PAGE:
So it’s entirely understandable that you misunderstood the symptoms of his suffering; it’s entirely understandable too that you feel awful about it. Certainly the consequences of abuse can be deep and persistent. The Centers for Disease Control and Prevention report that chronic abuse may make a child more vulnerable to post-traumatic stress disorder and to learning, attention and memory problems. It sounds as if your brother may have had some of these difficulties, which often continue in later life.

Still, he has chosen to keep his experiences private from you. Though he did nothing wrong, shame is not rational; it can even be described as a symptom of abuse. But it’s not for you to force an unwanted conversation on him.

At the same time, you can’t unknow what you know. You may well find it hard to speak candidly to your brother without revealing what’s weighing on your mind. So your plan to ask your sibling to tell him that you know is a good one. Your sibling should make it plain how you feel — and that you understand it’s your brother’s right to decide what to share with you now, if anything. If you and your brother do talk, make sure to do a lot of listening.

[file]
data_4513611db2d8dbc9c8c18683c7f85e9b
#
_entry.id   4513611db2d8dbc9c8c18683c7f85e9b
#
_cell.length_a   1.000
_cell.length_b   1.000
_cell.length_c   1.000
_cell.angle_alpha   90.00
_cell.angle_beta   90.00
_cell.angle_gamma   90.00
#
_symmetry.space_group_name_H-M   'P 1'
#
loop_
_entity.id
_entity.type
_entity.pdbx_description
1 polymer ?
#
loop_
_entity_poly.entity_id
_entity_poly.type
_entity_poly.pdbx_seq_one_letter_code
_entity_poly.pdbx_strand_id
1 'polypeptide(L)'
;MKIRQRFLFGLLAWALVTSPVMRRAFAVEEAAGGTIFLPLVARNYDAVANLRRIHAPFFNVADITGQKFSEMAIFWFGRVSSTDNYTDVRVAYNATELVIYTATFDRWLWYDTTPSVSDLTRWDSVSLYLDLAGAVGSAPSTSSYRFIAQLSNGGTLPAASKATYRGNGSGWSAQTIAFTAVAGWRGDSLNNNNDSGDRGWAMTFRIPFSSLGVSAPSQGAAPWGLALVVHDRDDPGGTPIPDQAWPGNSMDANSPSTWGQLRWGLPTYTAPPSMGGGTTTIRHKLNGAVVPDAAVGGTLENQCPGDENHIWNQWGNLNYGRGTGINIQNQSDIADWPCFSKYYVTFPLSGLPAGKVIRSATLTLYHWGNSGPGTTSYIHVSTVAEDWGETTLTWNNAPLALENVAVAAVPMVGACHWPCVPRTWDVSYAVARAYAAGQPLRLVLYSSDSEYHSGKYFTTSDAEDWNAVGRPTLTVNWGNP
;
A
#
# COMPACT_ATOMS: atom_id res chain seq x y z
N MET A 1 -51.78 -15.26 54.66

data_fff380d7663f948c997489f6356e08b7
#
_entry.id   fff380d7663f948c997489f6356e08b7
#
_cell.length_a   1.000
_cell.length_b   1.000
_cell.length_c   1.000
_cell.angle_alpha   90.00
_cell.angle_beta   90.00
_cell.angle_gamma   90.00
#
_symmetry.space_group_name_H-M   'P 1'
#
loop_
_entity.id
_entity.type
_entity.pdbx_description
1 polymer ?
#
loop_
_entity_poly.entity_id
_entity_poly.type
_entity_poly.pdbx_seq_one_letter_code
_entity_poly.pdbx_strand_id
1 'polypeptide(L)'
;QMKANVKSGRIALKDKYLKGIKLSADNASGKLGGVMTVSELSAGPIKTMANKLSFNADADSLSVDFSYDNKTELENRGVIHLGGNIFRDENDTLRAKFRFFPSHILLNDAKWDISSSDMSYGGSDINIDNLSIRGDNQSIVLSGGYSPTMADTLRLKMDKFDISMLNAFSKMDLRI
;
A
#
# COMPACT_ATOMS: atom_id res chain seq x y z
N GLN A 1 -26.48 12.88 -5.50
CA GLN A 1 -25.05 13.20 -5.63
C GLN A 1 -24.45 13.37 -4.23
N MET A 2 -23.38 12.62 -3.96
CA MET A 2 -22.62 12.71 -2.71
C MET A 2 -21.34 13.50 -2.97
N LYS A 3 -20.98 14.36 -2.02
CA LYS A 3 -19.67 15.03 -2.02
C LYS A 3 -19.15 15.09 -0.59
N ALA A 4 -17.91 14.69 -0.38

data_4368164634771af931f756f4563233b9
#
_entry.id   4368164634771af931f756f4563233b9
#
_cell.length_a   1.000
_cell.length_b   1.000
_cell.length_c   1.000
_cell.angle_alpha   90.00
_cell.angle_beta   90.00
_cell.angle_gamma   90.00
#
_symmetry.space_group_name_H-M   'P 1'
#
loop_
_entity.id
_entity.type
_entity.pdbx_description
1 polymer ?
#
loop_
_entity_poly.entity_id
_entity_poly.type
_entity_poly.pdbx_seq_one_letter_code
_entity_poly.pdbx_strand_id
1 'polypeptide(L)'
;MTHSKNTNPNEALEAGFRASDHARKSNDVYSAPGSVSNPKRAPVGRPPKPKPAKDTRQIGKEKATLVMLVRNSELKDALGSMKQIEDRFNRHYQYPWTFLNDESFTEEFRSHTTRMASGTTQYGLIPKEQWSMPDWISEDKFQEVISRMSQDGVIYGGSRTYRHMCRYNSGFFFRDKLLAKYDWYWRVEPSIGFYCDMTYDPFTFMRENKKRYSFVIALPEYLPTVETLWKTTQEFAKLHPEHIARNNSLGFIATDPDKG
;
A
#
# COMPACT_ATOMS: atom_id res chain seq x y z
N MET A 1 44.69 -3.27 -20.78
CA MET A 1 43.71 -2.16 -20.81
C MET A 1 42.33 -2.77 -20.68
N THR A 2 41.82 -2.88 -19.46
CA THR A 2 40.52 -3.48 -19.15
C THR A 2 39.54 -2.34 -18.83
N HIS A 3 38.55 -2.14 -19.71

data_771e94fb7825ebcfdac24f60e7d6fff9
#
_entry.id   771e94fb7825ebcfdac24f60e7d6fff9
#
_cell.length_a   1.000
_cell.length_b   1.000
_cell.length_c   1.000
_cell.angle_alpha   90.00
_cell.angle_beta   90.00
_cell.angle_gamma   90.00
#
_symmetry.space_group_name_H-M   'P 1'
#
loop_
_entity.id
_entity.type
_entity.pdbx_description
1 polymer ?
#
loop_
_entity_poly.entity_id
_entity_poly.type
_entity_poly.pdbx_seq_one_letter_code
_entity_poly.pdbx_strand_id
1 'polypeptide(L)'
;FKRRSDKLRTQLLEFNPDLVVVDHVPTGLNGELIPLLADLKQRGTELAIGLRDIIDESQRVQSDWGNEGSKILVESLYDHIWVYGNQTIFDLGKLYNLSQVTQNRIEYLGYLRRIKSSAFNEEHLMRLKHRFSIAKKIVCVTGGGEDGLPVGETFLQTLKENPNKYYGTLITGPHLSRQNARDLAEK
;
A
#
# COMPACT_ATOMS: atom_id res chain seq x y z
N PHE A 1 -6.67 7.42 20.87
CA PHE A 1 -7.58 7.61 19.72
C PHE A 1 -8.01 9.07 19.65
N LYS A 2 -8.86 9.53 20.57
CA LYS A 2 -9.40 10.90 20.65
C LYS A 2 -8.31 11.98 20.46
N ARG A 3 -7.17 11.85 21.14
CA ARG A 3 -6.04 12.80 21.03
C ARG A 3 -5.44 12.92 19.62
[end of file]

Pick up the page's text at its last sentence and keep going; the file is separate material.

My wife and I bought our home two years ago from a brother and sister whose parents both died in the past few years. Two old friends of the parents, one a lawyer, executed the estate. After two rounds of bidding with several other prospective buyers, my wife and I paid for the home “as is.” The price we paid was well above Zillow’s valuation. Since moving in, we’ve discovered all the minor problems you expect to see in a 100-year-old property. We found the leftover paint and bald tires that sellers really should deal with but never do. And in a storage space under the stairs to the basement, we found four toolboxes full of collectible coins and bills worth almost $10,000. A couple of notes indicate that at least some items were gifts from the sellers’ grandparents. No one has reached out to say there’s been a terrible mistake. I’d like to sell the collection, make a $1,000 charitable contribution for good measure and keep the rest. Yet I can’t help feeling a little slimy. What do you recommend? Name Withheld